Perhaps the best known, it is based on a chart selection diagram created in 2009 by Dr. Andrew Abela as part of the Extreme Presentation method.
It all starts by asking what you want to represent with the data, and according to the answer the charts can be grouped into four main types:
- Comparison: when we want to compare the different values or attributes within the data with each other. There are some variants, depending on the data. For example: Does the data include the time variable? How many time periods? How many variables and categories do the data present?.
- Composition: when we want to know how the data is composed, that is, what general characteristics are present in the data set. There are some variants, depending on the data. For example: Are there changes over time? With how many time periods? In static data, do you have values that accumulate?.
- Distribution: when we want to understand how the individual data points are distributed within the entire data set. Depending on the number of variables in which we want to analyze the distribution, we can choose bar charts, line charts or scatter charts.
- Relationship: in this case we are interested in knowing how the values and attributes are related to each other. To face the values, scatter charts are usually used when two variables are involved, and bubble charts are used when three variables are involved.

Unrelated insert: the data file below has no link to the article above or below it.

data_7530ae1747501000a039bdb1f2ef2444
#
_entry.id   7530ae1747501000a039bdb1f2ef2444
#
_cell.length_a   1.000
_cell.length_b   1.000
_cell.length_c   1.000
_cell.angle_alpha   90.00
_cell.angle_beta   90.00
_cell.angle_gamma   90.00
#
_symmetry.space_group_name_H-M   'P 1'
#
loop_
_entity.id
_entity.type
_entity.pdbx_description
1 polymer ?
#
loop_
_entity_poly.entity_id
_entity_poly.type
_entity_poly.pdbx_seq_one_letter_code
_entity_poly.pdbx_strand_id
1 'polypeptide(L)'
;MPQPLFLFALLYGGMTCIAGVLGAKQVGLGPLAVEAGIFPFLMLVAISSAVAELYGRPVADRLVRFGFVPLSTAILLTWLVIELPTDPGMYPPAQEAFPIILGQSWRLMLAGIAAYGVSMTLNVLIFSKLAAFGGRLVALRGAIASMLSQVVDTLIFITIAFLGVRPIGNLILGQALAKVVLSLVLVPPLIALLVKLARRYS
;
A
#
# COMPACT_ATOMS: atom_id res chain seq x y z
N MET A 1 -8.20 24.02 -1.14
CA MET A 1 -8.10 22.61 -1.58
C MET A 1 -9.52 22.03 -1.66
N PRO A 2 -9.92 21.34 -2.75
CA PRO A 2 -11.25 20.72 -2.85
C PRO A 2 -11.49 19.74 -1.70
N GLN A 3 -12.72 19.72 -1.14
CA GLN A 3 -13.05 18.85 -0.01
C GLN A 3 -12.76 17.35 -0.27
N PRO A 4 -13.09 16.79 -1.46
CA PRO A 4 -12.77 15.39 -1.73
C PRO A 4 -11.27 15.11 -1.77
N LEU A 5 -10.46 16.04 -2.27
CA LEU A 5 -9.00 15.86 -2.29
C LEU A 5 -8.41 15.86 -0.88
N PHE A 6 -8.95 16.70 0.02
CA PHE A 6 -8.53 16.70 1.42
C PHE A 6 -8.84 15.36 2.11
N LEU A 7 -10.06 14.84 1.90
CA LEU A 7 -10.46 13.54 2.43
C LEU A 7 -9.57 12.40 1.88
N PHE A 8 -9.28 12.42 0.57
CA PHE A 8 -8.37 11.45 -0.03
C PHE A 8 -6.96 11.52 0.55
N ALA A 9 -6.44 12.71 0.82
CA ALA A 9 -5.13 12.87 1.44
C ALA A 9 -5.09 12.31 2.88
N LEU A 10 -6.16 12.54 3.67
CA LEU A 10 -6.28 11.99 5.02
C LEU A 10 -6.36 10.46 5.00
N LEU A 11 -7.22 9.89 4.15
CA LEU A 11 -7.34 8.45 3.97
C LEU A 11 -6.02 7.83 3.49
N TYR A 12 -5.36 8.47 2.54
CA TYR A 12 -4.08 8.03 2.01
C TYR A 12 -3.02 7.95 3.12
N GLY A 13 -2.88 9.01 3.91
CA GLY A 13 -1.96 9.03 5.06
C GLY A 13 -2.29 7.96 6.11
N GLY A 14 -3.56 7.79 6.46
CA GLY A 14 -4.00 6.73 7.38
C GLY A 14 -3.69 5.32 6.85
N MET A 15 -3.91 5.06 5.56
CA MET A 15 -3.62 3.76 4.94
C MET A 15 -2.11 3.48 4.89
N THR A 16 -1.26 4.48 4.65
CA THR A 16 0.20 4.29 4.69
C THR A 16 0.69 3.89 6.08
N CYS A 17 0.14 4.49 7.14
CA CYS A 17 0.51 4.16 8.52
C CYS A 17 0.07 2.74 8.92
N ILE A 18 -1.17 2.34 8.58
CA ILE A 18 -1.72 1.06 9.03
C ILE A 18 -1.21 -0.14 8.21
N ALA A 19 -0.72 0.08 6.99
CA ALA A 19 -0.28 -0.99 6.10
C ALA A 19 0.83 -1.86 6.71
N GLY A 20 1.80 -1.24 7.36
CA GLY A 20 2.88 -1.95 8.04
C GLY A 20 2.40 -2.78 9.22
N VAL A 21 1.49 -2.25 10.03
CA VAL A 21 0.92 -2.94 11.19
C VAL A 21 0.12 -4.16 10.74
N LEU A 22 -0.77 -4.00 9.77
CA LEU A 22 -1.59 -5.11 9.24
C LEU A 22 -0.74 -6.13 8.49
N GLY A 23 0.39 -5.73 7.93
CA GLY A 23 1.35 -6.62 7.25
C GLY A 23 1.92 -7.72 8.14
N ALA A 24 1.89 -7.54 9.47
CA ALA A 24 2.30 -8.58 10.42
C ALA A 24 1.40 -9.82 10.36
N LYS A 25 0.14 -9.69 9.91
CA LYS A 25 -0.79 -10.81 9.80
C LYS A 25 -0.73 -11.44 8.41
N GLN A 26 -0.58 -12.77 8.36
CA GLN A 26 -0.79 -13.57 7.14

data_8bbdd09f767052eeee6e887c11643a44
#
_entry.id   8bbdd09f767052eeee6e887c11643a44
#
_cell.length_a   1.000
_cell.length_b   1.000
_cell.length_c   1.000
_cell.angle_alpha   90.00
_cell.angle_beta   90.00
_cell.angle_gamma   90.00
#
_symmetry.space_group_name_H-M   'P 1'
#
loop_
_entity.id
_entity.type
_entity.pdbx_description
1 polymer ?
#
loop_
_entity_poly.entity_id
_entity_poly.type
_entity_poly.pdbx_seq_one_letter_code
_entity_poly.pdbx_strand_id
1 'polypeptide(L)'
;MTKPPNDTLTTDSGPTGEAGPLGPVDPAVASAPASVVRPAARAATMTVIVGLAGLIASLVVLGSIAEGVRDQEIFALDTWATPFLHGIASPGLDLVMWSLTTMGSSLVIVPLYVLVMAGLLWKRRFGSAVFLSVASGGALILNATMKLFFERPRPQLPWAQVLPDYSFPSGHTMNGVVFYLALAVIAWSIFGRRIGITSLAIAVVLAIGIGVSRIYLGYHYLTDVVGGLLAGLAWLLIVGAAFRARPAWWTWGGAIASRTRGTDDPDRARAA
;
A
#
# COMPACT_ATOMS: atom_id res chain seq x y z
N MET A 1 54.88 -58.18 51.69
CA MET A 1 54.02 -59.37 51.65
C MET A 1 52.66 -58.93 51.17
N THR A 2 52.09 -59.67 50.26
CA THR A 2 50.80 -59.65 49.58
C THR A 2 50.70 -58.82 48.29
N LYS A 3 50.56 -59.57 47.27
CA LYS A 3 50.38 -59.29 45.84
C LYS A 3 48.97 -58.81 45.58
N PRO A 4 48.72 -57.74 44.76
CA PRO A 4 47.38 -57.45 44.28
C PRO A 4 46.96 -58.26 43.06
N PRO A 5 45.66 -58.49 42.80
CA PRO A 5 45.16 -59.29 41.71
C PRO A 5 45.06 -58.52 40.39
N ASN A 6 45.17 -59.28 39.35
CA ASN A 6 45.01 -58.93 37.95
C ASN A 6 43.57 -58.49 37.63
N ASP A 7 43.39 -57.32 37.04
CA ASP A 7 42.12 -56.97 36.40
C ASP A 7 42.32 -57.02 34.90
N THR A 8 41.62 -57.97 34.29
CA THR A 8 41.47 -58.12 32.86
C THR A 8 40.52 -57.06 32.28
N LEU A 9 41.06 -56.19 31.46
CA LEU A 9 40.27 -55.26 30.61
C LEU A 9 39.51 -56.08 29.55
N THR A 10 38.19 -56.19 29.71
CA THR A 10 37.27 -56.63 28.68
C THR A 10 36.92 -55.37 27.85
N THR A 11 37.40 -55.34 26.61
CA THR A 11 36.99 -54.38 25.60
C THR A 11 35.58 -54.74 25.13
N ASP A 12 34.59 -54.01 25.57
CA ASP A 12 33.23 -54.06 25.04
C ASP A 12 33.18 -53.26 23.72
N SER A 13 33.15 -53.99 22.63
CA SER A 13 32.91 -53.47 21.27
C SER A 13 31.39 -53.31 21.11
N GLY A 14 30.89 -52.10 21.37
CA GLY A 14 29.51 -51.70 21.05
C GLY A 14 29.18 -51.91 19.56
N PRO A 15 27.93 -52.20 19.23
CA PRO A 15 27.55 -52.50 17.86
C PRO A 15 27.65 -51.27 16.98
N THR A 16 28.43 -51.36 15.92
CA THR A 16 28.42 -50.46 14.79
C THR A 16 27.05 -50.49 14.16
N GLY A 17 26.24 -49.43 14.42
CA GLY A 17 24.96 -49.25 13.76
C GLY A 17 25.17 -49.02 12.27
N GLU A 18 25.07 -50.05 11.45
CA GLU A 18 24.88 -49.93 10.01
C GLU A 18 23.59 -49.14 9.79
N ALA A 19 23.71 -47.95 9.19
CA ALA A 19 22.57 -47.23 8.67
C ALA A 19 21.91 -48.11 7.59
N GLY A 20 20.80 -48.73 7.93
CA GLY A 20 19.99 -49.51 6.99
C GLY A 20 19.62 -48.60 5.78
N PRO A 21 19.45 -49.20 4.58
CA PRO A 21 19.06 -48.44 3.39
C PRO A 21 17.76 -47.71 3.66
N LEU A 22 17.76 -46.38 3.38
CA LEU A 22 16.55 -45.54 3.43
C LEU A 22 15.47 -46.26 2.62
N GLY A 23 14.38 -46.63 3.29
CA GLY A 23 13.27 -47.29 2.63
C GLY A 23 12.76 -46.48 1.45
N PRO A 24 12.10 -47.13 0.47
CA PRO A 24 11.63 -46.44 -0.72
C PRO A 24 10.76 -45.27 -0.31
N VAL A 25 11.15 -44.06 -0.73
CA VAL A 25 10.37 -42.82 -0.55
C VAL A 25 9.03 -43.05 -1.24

Of these four types, it is most likely that in the majority of cases the first two, Comparison and Composition, will be used, unless you have advanced statistical analysis needs.
As you can see, most cases can be solved with a few types of basic charts, although multiple variants can be applied for each specific case. We can say that the most used charts are those of bars and lines in all their variants (horizontal or vertical, simple or stacked, etc.). When great detail is required, the data table is generally used.
The Data Viz Project
If you access ** The Data Viz Project ** website, several alternatives appear in the Function menu that help us select from a set of charts according to the function we want to apply.
For example, if we select the option Trend over time they offer us, among other options, the following:
In this case, the set of charts shown is very wide and should be taken as possibilities that must be analyzed in each case with caution, depending on the nature of our data.